She writes in the first chapter of the book: “Taking our cues from the mainstream white culture, blacks tend to see art as completely unimportant in the struggle for survival. “Art as propaganda was and is acceptable, but not art related to any old subject, content, or form. And black people who think there can be some artwork because art is for black people, well, they’re seen as out of place, apolitical. As a result, black leaders rarely included in their vision of black emancipation the need to sustainably assert creative expression and freedom in the visual arts. Much of our political focus on image has to do with the issue of good and bad images. Indeed, many people think the problem of separating black from art is simply a matter of misrepresentation, not enough images, not enough visible black artists, not enough reputable galleries. to display their work. ”

While the focus in Art on My Mind mostly black women, as has happened in other works by hooks, she also periodically turns her attention to men, especially Jean-Michel Basquiat. About him, in an essay originally published by Art in America In 1993, she Written, “To testify in his work, Basquiat struggled to utter the unspeakable.” Quickly, her prose became a conversation. She wrote about how a Whitney Museum retrospective described him as “the random stereotypical black man who made love to white women,” and then concluded that Basquiat had taught one important thing: “we are more than our pain”.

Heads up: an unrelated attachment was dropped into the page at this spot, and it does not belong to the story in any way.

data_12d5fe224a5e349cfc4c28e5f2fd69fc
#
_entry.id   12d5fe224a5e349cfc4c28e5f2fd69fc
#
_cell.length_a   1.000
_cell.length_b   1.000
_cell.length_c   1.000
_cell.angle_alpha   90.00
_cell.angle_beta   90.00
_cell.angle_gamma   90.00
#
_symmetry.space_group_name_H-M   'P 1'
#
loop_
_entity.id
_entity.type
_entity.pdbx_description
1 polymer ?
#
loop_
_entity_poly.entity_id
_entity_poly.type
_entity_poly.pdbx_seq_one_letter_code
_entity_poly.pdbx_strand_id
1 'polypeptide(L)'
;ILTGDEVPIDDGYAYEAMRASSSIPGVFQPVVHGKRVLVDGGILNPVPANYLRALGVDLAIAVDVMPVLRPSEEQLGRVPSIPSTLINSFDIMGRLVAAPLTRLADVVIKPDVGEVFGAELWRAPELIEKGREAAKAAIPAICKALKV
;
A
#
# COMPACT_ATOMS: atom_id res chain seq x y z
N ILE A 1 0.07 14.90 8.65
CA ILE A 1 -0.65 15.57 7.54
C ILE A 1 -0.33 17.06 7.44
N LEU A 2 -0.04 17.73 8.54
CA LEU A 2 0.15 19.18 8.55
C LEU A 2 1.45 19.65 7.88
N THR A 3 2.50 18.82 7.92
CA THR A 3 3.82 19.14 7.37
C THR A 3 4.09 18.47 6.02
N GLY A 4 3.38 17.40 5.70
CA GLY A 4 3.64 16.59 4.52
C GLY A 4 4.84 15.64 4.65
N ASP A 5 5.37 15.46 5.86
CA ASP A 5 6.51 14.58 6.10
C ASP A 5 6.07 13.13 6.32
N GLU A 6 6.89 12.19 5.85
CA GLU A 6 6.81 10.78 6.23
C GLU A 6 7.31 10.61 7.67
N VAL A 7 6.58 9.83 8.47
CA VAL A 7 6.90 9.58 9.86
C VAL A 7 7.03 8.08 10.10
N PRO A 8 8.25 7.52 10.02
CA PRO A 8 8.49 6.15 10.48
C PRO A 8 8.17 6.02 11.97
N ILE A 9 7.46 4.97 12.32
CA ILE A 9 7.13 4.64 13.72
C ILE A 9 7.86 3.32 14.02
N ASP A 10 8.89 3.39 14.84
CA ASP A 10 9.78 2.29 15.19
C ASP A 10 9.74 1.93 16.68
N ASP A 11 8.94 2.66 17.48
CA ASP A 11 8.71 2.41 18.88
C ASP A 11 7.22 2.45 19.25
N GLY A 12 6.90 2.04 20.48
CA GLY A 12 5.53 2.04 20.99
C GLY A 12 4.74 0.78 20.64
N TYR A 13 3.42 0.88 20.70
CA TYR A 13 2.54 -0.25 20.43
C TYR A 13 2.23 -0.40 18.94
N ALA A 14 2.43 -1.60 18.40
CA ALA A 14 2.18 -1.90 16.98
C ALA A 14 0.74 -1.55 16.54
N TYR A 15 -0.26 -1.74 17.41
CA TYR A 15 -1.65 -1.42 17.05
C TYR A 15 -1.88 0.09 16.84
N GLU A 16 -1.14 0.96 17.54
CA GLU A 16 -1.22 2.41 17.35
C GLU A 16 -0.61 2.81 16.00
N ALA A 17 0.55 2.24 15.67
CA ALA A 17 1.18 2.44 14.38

Swinging between writer modes like this – and still is – was unique in art essays. hooks describes it as a necessary strategy, saying it could take the theory beyond academia. She told Lawrence Chua in 1994: “Part of the challenge for rebellious intellectuals, especially those of us who are artists in this society, is to withdraw from the academia and academy. Bomb interview.

In 2006, hooks discussed the topic further in a series of conversations with artist and scholar Amalia Mesa-Bains, titled Homegrown: Participatory Cultural Criticism, which also addresses the role of art and activism, feminist symbols, etc. In the book’s foreword, hooks says, “This conversation should nurture others. … And by actions like these, which are forms of activity, we deny the notion that as intellectuals and cultural workers we are at odds with the world in which we come. . And I agree with you – in this project we are thinking about solidarity and the connection between Black culture and Latino culture. “